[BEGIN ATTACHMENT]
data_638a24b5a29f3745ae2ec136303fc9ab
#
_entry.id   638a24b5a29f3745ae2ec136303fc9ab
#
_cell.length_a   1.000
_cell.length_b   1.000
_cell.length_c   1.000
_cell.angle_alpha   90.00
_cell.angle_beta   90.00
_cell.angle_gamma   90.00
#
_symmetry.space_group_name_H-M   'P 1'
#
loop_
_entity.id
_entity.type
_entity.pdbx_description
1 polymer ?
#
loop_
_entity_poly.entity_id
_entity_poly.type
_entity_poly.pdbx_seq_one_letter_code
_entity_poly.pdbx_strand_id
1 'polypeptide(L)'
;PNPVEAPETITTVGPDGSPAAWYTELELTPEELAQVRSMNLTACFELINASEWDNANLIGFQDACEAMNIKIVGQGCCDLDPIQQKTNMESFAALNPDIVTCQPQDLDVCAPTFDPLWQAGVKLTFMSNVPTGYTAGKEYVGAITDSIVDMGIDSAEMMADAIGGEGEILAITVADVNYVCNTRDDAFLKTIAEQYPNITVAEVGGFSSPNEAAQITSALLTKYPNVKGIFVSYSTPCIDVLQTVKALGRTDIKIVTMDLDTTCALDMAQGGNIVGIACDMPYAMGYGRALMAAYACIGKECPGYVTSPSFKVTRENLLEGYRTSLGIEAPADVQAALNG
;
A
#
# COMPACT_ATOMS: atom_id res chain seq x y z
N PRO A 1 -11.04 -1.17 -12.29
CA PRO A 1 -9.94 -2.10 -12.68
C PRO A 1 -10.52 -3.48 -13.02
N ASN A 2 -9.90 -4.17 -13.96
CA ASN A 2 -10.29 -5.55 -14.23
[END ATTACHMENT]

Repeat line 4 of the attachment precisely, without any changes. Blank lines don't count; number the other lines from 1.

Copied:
#